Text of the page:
C. Stroup: At Last, A Real Vacation (Part 4 of 4)

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With only a couple of days left, after a near perfect week, and with the crew’s help, we managed to cram a heap of fun activities in short order.

First up was a stop on Tortola with a visit to Callwood Rum Distillery.  This place is dilapidated and ancient, I mean really old, like dating back to the 18th century.  It is still used to this day to crank out several kinds of rum.  You can pay $2.00 to take pictures inside but are encouraged to buy rum instead and picture taking is free…what a setup!  Since it was pouring down rain outside we chose to hang out inside amidst the rain from the leaky roof and the plentiful souvenirs.  We were amazed at the collection of flags adorning the walls.  And, yes, the Texas flag was proudly displayed among the lot.

Callwood produces rum from March through August which includes a gold rum, a white rum, spiced rum and a blend called the “Panty Dropper.” Hmmm.

We were given several samples of each of the products which turned the hike back to the boat into a skip along like in the Wizard of Oz.  This was some serious rum!

My husband, who doesn’t drink, must have imbibed some Pain Killers through osmosis because he became very frisky one night.  He entertained us all with his unique karaoke rendition of Mack the Knife.  This is one of those “you really should have been there!”  Not to be outdone, Captain Collin produced a huge conch shell.  We’ve all heard of holding it to your ear to supposedly listen to the ocean but instead, he placed the pointed end in his mouth and began to blow, producing an almost eerie sounding horn.  Another boat, not far from where we were moored, decided to “horn” in and answered Collin’s call.  Both Marsha and Ed tried to get a sound of any sort to come from the conch, but were unsuccessful.  We had to cut them some slack as this was their first endeavor to play an instrument of any flavor (and probably their last).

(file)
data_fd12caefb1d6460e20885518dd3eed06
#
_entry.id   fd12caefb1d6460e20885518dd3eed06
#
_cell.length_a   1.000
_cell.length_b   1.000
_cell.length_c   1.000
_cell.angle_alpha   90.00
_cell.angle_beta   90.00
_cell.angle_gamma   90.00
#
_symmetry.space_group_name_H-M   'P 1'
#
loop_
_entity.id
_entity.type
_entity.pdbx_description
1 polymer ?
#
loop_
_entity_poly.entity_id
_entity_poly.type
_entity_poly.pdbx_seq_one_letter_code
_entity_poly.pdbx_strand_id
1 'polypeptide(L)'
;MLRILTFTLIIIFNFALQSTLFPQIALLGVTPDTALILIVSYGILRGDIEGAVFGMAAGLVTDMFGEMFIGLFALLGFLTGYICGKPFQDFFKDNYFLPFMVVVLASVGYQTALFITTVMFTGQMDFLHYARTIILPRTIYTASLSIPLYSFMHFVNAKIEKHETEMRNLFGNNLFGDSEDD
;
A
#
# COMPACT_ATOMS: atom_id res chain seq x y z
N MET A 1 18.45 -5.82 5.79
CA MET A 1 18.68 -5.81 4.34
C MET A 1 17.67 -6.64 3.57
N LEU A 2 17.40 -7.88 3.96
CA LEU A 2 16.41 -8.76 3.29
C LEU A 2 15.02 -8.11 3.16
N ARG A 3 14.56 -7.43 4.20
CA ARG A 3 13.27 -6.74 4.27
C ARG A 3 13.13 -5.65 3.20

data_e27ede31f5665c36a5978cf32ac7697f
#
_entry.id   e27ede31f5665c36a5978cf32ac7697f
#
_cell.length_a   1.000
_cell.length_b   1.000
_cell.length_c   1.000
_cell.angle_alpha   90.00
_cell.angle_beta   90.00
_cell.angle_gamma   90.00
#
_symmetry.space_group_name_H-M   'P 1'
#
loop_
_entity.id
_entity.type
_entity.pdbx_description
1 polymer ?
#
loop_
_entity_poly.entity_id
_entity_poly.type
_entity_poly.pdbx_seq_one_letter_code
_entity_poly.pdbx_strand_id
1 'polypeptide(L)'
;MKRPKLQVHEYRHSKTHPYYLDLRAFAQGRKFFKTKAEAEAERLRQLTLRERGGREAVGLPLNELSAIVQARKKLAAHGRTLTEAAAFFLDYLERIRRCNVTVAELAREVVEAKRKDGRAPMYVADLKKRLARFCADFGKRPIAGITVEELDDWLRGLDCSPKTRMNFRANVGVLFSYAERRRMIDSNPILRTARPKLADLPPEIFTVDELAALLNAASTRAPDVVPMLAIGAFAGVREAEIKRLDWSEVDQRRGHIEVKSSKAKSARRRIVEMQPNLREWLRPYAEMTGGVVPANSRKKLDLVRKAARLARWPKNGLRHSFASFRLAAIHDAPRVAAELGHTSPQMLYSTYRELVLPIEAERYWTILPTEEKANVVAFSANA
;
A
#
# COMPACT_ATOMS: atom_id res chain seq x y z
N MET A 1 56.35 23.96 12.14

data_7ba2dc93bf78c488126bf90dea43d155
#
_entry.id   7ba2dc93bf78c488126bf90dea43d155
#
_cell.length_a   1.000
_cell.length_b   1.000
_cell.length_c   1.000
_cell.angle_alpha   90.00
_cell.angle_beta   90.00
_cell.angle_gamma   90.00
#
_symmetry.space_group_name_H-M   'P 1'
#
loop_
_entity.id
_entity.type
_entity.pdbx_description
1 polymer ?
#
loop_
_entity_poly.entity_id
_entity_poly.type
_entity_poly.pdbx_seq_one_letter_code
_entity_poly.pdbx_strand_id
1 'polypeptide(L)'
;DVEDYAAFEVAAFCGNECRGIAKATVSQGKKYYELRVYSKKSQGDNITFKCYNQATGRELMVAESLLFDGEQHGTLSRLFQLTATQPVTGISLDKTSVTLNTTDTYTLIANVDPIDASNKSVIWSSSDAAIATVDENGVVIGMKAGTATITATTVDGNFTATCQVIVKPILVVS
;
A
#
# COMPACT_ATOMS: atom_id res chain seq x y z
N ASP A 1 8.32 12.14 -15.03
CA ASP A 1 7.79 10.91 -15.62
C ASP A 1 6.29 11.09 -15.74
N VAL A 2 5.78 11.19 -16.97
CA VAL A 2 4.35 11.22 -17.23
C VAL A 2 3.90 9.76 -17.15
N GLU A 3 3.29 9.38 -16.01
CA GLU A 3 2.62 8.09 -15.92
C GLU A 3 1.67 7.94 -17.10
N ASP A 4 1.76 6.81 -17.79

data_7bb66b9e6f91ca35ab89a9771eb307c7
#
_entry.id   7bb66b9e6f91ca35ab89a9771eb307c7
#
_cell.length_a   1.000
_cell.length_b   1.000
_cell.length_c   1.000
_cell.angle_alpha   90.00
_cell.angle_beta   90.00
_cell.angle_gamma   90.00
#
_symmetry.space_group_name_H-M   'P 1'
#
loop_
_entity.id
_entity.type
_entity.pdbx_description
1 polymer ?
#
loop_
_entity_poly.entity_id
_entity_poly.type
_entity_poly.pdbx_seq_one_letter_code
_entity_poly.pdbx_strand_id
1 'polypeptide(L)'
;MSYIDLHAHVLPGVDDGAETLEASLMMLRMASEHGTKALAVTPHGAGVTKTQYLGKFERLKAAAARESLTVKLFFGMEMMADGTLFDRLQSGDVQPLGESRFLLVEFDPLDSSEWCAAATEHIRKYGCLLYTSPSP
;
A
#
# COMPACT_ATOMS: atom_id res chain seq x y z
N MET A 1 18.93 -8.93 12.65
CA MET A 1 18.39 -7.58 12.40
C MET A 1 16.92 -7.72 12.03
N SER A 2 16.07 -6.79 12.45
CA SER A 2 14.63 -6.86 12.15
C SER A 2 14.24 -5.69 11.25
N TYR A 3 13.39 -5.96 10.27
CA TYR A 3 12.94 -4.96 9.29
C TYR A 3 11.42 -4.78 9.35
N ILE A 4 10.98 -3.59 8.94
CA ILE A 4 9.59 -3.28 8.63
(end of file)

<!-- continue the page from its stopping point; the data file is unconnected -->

Collin explained that the blowing of the conch has come to represent a call to freedom in the islands, signifying the end of slavery during the colonial era.  There were more history lessons yet to come. While hanging on the hook just a short distance from Waterlemon Cay (and, yes, it is Waterlemon, not Watermelon) we took the dinghy from the ship to St. John’s Island.  There we trekked up a fairly large hill, about 2 miles, to experience the ruins of a sugar plantation left over from around 1780.  In addition to manufacturing sugar and molasses, you guessed it, rum was also produced.

Later that day, off of one of the three Buck Islands, Julie the Juggernaut and Corinne snorkeled with the turtles.  We have some really cool underwater pictures of this event…it looked pretty awesome but I preferred to look at the turtles from the safety of the boat.  They were really huge!

The only disappointment, we all concurred, was our last dinner at Soper’s Hole Marina. We dined at a restaurant called Scaramouch.  The prices on the menu (which only offered 5 entrees) made you catch your breath.  One couple had lamb and could hardly choke it down and some of the local cuisine was just plain nasty.  This was such a giant step down from The Mafolie in St. Thomas and the awesome meals prepared by our very own special chef, Corinne.  But I guess if that’s all I can complain about I shouldn’t complain at all.

Julie had a major complaint, but it was all on her.  She’d worn some very expensive diamond earrings on the trip and when it came time to pack, one was missing. We all tore the yacht apart from stem to stern and there was no sign of it.  Since she’d almost lost a pair of shoes and a t-shirt to Neptune, we figured the earring had suffered the same fate.

After such a grand time had by all, it was only fitting that there be a glitch in our return flights.  Instead of landing in Dallas, we were rerouted to Austin due to weather.  Our captain came on the intercom and said that the weather was causing us to maintain a holding pattern for about 20 minutes.  “Don’t worry,” he consoled, “we have plenty of fuel.”  After what seemed like a lot longer than 20 minutes, he came back on the air and announced, “We’re heading to Austin to refuel but we’re not the only ones.”  Somehow that wasn’t very comforting.  But there was a major storm blowing through DFW and we had no choice.  Once on the ground in Austin, we could see at least a dozen other planes all in que for fuel.  We were at the end of the line.  I thought since I’d never been to Austin before I could now add this destination to my “places I’ve been list.”  Not quite as exotic as the BVIs, but then few places are!  This was a real vacation!

BTW… When Julie unpacked at home, the diamond earring stud fell out of her make-up bag where she had secured it in a zip lock bag only she hadn’t!


Read Cindy’s column each month in The Cross Timbers Gazette.

About The Author

C. Stroup

Cindy Stroup is a Double Oak resident and has been contributing to The Cross Timbers Gazette for over 30 years. Read her column each month in The Cross Timbers Gazette newspaper.

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